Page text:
Surf Gods and Country Living in Highwater
Sure to become a sacred text to surf-movie enthusiasts, but surprisingly watchable even for those who think "goofy-footing" is a new Southern hip-hop dance craze, Dana Brown's Highwater visits Oahu's North Shore during the three biggest surf tournaments of the year. As a sports story, Brown's movie underwhelms: In a fruitless attempt to keep up with the leaderboards of three separate men and women's events, his intrusive voiceover pulls more and more characters into the film. And anyway, these competitions took place in 2005; you can Google the winners. But for devotees of the Surf God archetype—sun-kissed, wild-haired, with low-riding board shorts and dazed eyes—it's required viewing. And as an exploration of one of the more interesting corners of America, a place where country living meets big money eight weeks out of the year, Highwater is legitimately compelling. Brown doesn't shy away from the North Shore's inherent conflicts—"I pray for another hurricane to come through and rip down these houses," Hawaiian-born Sunny Garcia grouses—and he captures the North Shore's unique vibe through lively interviews with the surfers devoted to its beaches, from world-class pros to a homegrown loon known for surfing Waimea Bay on a rescue board wearing a football jersey.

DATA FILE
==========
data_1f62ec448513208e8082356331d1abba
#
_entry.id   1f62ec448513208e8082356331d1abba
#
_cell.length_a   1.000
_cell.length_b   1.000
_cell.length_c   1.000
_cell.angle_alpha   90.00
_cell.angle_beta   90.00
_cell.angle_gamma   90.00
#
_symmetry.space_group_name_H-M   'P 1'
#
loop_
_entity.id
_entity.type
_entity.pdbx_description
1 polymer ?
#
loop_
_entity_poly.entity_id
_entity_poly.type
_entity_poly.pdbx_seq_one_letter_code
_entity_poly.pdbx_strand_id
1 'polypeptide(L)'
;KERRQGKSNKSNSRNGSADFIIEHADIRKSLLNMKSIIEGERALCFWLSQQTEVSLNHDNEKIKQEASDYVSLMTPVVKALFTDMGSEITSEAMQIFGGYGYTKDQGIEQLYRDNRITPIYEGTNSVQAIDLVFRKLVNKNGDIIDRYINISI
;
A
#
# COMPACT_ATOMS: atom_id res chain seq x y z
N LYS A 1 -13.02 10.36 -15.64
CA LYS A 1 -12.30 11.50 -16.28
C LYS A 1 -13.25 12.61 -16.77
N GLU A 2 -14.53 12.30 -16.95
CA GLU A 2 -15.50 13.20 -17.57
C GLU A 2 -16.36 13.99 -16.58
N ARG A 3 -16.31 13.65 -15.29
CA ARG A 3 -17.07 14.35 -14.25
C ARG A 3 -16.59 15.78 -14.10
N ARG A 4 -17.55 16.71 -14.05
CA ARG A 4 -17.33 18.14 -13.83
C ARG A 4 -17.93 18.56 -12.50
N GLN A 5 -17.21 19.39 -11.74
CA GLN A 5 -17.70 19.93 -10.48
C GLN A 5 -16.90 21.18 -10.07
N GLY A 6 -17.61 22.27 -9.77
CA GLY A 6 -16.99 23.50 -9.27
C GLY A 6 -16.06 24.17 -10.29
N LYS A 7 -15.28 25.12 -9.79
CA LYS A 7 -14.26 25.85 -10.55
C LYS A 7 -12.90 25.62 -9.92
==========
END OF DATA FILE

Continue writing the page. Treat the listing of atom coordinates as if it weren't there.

Shot mostly on digital video, Highwater's actual surf footage is less vivid than the gorgeous blue tableaux of Brown's 2003 classic Step Into Liquid—or, for that matter, his dad Bruce's Endless Summer. Highwater's emphasis on competition surfing, with its difficulty requirements and time limits, means that most on-the-water sequences cut quickly from move to move, offering little in the way of context. (It's not for lack of coverage; often, we can see more wet-suited cameramen bobbing in the waves than surfers.) Only in the film's final sequence, a duel at the Pipeline Masters between local underdog Kalani Chapman and No. 1 seed Kelly Slater, does Brown treat viewers to long, breathtaking rides through perfectly formed pipes. It's at that moment that even a nonsurfer can understand what North Shore native Mark Healey is talking about when he describes the pleasures of surfing the big waves of Sunset Beach in December: "It makes you feel really small," the blond dreamboat says winningly. "I love that feeling."
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